New Trend Magazine (

[Biggest Islamic web site in the U.S.]
P.O. Box 356, Kingsville, MD 21087.
Phone: 410-435-5000.

Disclaimer: Views expressed are not necessarily shared by editorial committee.
Responses (positive or negative) up to 250 words are welcome.
Names will be withheld on request.


[Ms. Hoorie, near the completion of her Ph.D in Psychology, in the Fairfax, Virginia area, has written the following comment on New Trend's editorial on the Nobel Prize awarded to Iranian woman Ebadi while she recommends our editorial to friends on her email list.]

I like Ebadi's work; she has been cited in Ms. Magazine quite a few times over the past five years. However, I agree with a large part of the following editorial (see below). I believe the US is heading steadily toward an attack on Iran, using the so-called "modernists" fighting to "free" their country from Islamists as "allies." As such, the Nobel peace prize is certainly a political tool. Although I personally take issue with all organized, monotheistic religions, I don't believe that anyone who thinks that women in hijab are "oppressed" and must be freed is very reflective about the role of women in western cultures. If you speak to or read stuff written by Muslim women who wear hijab, etc., they wonder quite a bit about the oppression of western women, who by and large have to spend their lives looking thin, striving to be young, shaving their armpits, and getting rid of all body hair.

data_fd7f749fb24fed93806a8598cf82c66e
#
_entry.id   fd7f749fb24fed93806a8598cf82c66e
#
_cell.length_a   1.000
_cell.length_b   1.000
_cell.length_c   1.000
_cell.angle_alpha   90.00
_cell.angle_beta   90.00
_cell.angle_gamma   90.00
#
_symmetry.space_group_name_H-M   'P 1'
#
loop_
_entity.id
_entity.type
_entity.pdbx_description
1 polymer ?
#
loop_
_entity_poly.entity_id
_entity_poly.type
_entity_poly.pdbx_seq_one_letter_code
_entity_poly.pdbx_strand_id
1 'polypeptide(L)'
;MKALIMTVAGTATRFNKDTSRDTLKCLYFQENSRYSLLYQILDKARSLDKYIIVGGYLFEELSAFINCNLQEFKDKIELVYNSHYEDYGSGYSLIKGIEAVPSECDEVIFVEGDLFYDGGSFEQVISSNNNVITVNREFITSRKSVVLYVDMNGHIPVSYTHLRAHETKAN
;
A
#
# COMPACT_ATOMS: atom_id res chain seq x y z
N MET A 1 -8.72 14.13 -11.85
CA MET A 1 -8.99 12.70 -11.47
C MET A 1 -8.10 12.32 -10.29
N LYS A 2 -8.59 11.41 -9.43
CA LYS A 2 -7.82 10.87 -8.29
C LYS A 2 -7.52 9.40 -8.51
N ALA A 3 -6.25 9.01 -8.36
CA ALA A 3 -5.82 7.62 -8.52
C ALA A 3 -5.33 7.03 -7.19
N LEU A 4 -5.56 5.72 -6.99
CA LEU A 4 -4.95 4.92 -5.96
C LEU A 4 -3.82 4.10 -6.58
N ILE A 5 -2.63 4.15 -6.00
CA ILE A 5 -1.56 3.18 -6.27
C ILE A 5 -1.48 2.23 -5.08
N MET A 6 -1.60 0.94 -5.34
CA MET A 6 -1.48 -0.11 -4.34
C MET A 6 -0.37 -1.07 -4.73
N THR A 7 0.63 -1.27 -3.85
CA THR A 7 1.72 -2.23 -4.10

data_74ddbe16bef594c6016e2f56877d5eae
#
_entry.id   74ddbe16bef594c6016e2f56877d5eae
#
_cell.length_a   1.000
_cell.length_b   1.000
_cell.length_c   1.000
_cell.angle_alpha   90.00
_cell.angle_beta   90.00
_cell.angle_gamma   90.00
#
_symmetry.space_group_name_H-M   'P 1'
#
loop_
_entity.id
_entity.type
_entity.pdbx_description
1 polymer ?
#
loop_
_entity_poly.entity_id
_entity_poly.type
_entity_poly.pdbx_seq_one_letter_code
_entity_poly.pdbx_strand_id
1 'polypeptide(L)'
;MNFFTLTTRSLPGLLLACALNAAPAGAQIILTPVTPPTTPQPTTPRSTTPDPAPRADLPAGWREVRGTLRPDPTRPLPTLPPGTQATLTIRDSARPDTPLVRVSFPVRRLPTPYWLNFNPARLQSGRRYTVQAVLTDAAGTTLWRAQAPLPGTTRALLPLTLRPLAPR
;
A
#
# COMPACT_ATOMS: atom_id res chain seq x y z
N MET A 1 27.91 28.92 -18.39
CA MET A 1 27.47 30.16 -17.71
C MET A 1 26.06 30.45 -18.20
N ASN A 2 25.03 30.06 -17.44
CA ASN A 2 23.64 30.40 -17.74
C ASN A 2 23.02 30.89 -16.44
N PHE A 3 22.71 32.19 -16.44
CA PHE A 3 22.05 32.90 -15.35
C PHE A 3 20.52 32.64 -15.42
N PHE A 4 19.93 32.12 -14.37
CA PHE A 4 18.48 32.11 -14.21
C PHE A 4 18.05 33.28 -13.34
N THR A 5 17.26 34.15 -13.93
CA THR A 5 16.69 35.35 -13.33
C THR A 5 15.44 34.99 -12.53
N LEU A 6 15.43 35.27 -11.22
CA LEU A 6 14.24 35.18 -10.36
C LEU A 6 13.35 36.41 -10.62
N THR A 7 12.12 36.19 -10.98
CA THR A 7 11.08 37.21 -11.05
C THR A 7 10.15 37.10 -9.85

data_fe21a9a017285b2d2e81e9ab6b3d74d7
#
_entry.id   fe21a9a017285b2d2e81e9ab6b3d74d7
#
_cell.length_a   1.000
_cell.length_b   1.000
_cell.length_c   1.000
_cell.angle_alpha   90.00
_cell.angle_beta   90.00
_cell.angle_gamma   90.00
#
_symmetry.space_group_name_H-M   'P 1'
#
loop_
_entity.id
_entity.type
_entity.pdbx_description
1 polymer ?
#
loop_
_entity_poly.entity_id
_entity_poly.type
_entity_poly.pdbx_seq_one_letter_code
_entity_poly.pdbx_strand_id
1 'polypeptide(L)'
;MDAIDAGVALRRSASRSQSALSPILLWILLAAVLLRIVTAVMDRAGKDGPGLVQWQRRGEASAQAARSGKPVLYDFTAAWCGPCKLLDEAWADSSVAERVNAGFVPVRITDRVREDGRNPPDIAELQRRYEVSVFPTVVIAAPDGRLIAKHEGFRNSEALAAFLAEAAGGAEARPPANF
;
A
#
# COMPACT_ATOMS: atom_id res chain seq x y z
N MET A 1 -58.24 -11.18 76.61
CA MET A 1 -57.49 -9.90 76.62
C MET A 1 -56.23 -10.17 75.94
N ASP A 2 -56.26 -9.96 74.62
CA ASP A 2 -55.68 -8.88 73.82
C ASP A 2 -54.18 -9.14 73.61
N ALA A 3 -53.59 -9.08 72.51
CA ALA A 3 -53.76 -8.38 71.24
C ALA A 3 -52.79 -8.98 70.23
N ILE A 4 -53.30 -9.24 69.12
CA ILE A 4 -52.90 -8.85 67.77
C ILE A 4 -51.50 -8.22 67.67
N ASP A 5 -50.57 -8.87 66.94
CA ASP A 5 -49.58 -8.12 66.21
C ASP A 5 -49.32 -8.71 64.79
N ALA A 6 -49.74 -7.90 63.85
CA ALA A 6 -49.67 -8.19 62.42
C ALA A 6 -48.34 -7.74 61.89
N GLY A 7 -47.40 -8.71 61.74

Without exception, all the intelligent, "feminist" women I know struggle with the oppression of being young-thin-beautiful. It is certainly not OK to be a woman in the US and not be these things. A very interesting perspective, written by a secular Middle Eastern (woman) scholar is "Scherezade Goes West," subtitled the oppression of western women. I recommend it! When people think of "conservative" Islam in the US, images of honor killings and stonings jump into their heads (put there by sensationalist media of course). These terrible things do happen, but they are very much the exception. That is like saying that the murder of Chandra Levy, the Central Park jogger, etc. epitomize the victimization of American women. We should be careful who we demonize...

Ebadi is one more woman trying to help women, but the personal is always political (and vice versa), and I am certain she is part of a much larger, cynical, strategy.

2003-10-18 Sat 17:39ct